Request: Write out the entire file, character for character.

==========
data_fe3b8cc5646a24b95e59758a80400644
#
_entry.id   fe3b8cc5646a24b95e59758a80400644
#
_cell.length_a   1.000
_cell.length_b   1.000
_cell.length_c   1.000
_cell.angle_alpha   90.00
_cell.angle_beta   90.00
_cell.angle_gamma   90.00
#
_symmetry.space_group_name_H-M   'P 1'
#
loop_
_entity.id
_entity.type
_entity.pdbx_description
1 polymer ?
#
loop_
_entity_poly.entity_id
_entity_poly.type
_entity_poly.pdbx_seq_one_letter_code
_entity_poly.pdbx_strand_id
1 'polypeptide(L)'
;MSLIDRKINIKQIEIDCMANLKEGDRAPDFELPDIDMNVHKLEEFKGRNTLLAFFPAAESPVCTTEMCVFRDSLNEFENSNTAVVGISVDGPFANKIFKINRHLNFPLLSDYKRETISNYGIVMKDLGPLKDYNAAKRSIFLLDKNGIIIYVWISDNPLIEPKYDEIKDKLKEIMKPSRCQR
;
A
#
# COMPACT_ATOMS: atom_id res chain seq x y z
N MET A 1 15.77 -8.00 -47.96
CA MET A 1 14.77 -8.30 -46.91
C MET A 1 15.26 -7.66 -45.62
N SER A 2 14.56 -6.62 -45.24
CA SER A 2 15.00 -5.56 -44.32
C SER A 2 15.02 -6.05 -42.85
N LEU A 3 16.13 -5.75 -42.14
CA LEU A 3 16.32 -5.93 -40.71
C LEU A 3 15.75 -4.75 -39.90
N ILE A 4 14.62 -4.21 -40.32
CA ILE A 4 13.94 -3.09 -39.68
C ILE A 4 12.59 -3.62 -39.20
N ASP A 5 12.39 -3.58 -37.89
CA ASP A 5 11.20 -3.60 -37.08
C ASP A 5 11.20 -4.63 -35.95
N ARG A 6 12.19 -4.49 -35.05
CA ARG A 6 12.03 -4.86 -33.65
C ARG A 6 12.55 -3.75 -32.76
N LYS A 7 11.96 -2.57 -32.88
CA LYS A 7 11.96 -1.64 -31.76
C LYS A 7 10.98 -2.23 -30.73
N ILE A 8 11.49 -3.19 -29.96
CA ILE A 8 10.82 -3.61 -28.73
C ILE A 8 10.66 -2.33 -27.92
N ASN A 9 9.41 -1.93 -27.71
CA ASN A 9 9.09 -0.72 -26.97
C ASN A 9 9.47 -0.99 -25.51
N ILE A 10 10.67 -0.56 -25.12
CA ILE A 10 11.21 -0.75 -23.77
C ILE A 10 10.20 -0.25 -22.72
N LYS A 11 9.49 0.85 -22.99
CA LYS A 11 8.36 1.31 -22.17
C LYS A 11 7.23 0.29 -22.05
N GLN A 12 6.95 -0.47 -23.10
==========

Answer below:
data_fe3b8cc5646a24b95e59758a80400644
#
_entry.id   fe3b8cc5646a24b95e59758a80400644
#
_cell.length_a   1.000
_cell.length_b   1.000
_cell.length_c   1.000
_cell.angle_alpha   90.00
_cell.angle_beta   90.00
_cell.angle_gamma   90.00
#
_symmetry.space_group_name_H-M   'P 1'
#
loop_
_entity.id
_entity.type
_entity.pdbx_description
1 polymer ?
#
loop_
_entity_poly.entity_id
_entity_poly.type
_entity_poly.pdbx_seq_one_letter_code
_entity_poly.pdbx_strand_id
1 'polypeptide(L)'
;MSLIDRKINIKQIEIDCMANLKEGDRAPDFELPDIDMNVHKLEEFKGRNTLLAFFPAAESPVCTTEMCVFRDSLNEFENSNTAVVGISVDGPFANKIFKINRHLNFPLLSDYKRETISNYGIVMKDLGPLKDYNAAKRSIFLLDKNGIIIYVWISDNPLIEPKYDEIKDKLKEIMKPSRCQR
;
A
#
# COMPACT_ATOMS: atom_id res chain seq x y z
N MET A 1 15.77 -8.00 -47.96
CA MET A 1 14.77 -8.30 -46.91
C MET A 1 15.26 -7.66 -45.62
N SER A 2 14.56 -6.62 -45.24
CA SER A 2 15.00 -5.56 -44.32
C SER A 2 15.02 -6.05 -42.85
N LEU A 3 16.13 -5.75 -42.14
CA LEU A 3 16.32 -5.93 -40.71
C LEU A 3 15.75 -4.75 -39.90
N ILE A 4 14.62 -4.21 -40.32
CA ILE A 4 13.94 -3.09 -39.68
C ILE A 4 12.59 -3.62 -39.20
N ASP A 5 12.39 -3.58 -37.89
CA ASP A 5 11.20 -3.60 -37.08
C ASP A 5 11.20 -4.63 -35.95
N ARG A 6 12.19 -4.49 -35.05
CA ARG A 6 12.03 -4.86 -33.65
C ARG A 6 12.55 -3.75 -32.76
N LYS A 7 11.96 -2.57 -32.88
CA LYS A 7 11.96 -1.64 -31.76
C LYS A 7 10.98 -2.23 -30.73
N ILE A 8 11.49 -3.19 -29.96
CA ILE A 8 10.82 -3.61 -28.73
C ILE A 8 10.66 -2.33 -27.92
N ASN A 9 9.41 -1.93 -27.71
CA ASN A 9 9.09 -0.72 -26.97
C ASN A 9 9.47 -0.99 -25.51
N ILE A 10 10.67 -0.56 -25.12
CA ILE A 10 11.21 -0.75 -23.77
C ILE A 10 10.20 -0.25 -22.72
N LYS A 11 9.49 0.85 -22.99
CA LYS A 11 8.36 1.31 -22.17
C LYS A 11 7.23 0.29 -22.05
N GLN A 12 6.95 -0.47 -23.10